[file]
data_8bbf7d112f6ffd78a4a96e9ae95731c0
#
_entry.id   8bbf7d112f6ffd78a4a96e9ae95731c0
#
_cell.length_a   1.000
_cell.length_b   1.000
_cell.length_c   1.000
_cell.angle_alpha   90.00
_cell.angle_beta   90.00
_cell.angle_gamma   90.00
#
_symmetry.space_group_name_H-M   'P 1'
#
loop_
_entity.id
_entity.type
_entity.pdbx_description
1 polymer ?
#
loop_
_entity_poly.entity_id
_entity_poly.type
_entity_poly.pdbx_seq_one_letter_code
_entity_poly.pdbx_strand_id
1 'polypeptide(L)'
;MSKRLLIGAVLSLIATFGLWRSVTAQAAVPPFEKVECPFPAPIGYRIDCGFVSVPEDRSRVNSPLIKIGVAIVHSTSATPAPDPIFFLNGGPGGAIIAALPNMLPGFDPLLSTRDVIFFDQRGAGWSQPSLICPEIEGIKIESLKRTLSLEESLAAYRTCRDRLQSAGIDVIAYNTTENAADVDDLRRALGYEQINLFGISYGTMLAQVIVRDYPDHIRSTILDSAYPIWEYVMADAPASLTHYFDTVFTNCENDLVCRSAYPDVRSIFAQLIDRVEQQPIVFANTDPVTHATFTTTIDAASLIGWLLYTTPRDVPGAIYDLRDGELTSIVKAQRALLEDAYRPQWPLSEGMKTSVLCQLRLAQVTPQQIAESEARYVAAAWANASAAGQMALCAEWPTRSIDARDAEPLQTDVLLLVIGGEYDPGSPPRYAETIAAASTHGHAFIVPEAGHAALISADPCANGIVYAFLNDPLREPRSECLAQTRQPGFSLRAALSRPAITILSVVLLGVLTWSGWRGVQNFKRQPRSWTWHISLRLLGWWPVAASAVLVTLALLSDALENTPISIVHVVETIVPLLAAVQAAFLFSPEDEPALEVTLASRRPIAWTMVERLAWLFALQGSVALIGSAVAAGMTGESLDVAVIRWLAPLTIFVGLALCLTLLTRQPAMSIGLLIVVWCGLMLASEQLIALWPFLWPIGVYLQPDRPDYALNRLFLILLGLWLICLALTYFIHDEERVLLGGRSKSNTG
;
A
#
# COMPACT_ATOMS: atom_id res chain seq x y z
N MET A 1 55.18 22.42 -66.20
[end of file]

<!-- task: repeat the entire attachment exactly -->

data_8bbf7d112f6ffd78a4a96e9ae95731c0
#
_entry.id   8bbf7d112f6ffd78a4a96e9ae95731c0
#
_cell.length_a   1.000
_cell.length_b   1.000
_cell.length_c   1.000
_cell.angle_alpha   90.00
_cell.angle_beta   90.00
_cell.angle_gamma   90.00
#
_symmetry.space_group_name_H-M   'P 1'
#
loop_
_entity.id
_entity.type
_entity.pdbx_description
1 polymer ?
#
loop_
_entity_poly.entity_id
_entity_poly.type
_entity_poly.pdbx_seq_one_letter_code
_entity_poly.pdbx_strand_id
1 'polypeptide(L)'
;MSKRLLIGAVLSLIATFGLWRSVTAQAAVPPFEKVECPFPAPIGYRIDCGFVSVPEDRSRVNSPLIKIGVAIVHSTSATPAPDPIFFLNGGPGGAIIAALPNMLPGFDPLLSTRDVIFFDQRGAGWSQPSLICPEIEGIKIESLKRTLSLEESLAAYRTCRDRLQSAGIDVIAYNTTENAADVDDLRRALGYEQINLFGISYGTMLAQVIVRDYPDHIRSTILDSAYPIWEYVMADAPASLTHYFDTVFTNCENDLVCRSAYPDVRSIFAQLIDRVEQQPIVFANTDPVTHATFTTTIDAASLIGWLLYTTPRDVPGAIYDLRDGELTSIVKAQRALLEDAYRPQWPLSEGMKTSVLCQLRLAQVTPQQIAESEARYVAAAWANASAAGQMALCAEWPTRSIDARDAEPLQTDVLLLVIGGEYDPGSPPRYAETIAAASTHGHAFIVPEAGHAALISADPCANGIVYAFLNDPLREPRSECLAQTRQPGFSLRAALSRPAITILSVVLLGVLTWSGWRGVQNFKRQPRSWTWHISLRLLGWWPVAASAVLVTLALLSDALENTPISIVHVVETIVPLLAAVQAAFLFSPEDEPALEVTLASRRPIAWTMVERLAWLFALQGSVALIGSAVAAGMTGESLDVAVIRWLAPLTIFVGLALCLTLLTRQPAMSIGLLIVVWCGLMLASEQLIALWPFLWPIGVYLQPDRPDYALNRLFLILLGLWLICLALTYFIHDEERVLLGGRSKSNTG
;
A
#
# COMPACT_ATOMS: atom_id res chain seq x y z
N MET A 1 55.18 22.42 -66.20